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Camden New Journal - One Week with JOHN GULLIVER
Published: 7 June 2007

Self-portrait of the artist: Gordon Bennett
Mystery art dealer bags 20 Bennett works

I HEARD a mysterious art dealer turned up at the recent auction of paintings by the Swiss Cottage artist Gordon Bennett.
All my spies could discover was that he was based in the United States and specialised in the Camden Town School which includes
Augustus John and Walter Sickert.
Although Gordon came on the scene decades after Sickert and John, the American art expert believes it is with this illustrious group he belongs.
To make this point, I hear, he bagged himself 20 paintings at the auction held at Hampstead Community Centre.
Stories about the inimitable Gordon continue to land on my desk. Readers will recall that Gordon had fought with the RAF in the war, survived being shot down and then settled in London after 1945 to teach art and paint in his spare time.
A friend of Gordon’s for 50 years Michael Beswetherick told me of how, after walking for four days through enemy lines in the heat of the Libyan desert after crash landing, he finally stumbled into his RAF camp.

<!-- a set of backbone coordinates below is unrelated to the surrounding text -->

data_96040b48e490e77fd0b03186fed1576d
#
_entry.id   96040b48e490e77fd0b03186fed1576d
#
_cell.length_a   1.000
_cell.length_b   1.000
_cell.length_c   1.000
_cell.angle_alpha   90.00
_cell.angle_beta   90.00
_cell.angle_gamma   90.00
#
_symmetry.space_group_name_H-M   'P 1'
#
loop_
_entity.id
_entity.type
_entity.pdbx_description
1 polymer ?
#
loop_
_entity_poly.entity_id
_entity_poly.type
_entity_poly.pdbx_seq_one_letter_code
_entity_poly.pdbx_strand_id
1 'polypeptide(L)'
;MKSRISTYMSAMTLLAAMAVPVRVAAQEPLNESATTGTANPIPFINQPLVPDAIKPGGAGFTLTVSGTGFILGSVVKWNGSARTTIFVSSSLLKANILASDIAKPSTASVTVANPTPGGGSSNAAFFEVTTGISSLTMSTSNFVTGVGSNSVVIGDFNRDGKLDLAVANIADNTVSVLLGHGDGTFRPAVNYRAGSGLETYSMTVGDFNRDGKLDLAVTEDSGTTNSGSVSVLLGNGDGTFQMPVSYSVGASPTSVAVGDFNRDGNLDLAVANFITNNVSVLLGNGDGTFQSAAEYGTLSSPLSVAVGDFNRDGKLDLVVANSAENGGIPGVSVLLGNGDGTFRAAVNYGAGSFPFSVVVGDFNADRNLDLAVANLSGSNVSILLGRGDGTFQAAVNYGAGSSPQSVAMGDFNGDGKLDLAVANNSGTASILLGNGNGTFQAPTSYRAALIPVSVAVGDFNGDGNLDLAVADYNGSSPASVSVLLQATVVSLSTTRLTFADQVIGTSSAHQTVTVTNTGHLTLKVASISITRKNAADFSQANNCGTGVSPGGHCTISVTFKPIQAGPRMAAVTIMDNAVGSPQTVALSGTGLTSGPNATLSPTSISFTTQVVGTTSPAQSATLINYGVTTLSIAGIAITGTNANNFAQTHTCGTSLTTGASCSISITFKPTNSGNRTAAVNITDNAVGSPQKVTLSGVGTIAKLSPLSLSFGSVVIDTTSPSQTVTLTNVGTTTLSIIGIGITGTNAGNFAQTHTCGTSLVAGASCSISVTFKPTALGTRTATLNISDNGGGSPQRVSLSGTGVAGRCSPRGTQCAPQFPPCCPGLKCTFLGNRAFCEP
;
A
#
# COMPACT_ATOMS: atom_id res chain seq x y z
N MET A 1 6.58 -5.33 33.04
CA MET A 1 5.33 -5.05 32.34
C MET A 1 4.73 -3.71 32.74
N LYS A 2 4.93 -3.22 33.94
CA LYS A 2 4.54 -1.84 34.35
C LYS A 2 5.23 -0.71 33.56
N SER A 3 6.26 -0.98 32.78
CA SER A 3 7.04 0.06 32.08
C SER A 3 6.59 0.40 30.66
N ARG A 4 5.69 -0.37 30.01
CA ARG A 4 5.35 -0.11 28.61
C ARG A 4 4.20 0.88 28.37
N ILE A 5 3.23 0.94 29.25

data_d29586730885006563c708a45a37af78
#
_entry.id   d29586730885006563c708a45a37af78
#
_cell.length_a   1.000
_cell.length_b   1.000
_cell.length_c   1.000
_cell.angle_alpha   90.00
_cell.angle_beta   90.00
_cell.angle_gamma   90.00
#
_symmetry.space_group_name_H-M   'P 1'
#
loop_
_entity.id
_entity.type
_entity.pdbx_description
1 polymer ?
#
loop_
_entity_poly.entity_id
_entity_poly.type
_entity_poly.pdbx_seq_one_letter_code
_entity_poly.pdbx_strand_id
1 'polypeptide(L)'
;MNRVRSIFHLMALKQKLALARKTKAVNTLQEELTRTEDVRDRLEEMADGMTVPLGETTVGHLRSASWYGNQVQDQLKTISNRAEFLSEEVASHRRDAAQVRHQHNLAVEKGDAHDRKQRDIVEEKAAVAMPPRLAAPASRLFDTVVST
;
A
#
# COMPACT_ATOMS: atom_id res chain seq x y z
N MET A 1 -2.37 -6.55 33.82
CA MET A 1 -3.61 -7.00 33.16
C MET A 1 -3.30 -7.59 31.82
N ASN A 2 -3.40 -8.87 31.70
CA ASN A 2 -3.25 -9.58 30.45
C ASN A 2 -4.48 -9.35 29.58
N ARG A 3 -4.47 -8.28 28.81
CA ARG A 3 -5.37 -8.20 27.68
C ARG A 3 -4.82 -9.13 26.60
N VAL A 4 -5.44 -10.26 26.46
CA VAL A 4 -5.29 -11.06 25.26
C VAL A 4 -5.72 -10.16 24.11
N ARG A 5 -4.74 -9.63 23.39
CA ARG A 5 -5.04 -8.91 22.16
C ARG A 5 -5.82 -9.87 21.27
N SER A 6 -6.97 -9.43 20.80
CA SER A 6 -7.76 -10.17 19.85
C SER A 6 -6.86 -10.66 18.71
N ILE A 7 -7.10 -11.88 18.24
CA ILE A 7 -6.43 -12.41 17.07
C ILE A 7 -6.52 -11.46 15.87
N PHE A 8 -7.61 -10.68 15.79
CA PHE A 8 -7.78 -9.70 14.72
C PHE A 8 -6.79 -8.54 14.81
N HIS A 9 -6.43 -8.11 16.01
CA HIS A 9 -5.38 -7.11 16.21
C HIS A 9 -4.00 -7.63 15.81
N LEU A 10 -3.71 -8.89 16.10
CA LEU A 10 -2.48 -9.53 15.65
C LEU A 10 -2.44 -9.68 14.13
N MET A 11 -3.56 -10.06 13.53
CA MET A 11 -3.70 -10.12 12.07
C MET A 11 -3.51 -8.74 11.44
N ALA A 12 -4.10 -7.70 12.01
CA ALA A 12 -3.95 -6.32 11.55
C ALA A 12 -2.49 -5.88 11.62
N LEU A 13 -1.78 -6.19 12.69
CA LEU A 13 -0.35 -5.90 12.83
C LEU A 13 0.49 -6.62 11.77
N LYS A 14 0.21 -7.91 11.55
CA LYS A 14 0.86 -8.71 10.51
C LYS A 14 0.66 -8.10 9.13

“He was greeted by his commanding “Where is your bloody plane then?” – a comment, that after being shot down with his crew by German 109 fighters and narrowly escaping with his life, was met with a sardonic nonchalance by the man.
There was almost a buying fever at the auction, Beswetherick told me. He bought a portrait of his wife, which went for around £90, and then for one of himself.
“I fetched only a fiver,” he revealed.
But for such a small sum he may have got himself a bargain.

Acting is just as easy as riding a bicycle

HOW hard is it for a young actor to keep in the mainstream?
As easy as riding a bike perhaps?
Celia Imre, who has recently appeared in Star Wars and Harry Potter, gave me an interesting insight into her early pre-show routines.
“I remember I used to ride my bike here from Fulham every day,” she told me at a book launch at the Open Air Theatre in Regent’s Park yesterday (Wednesday).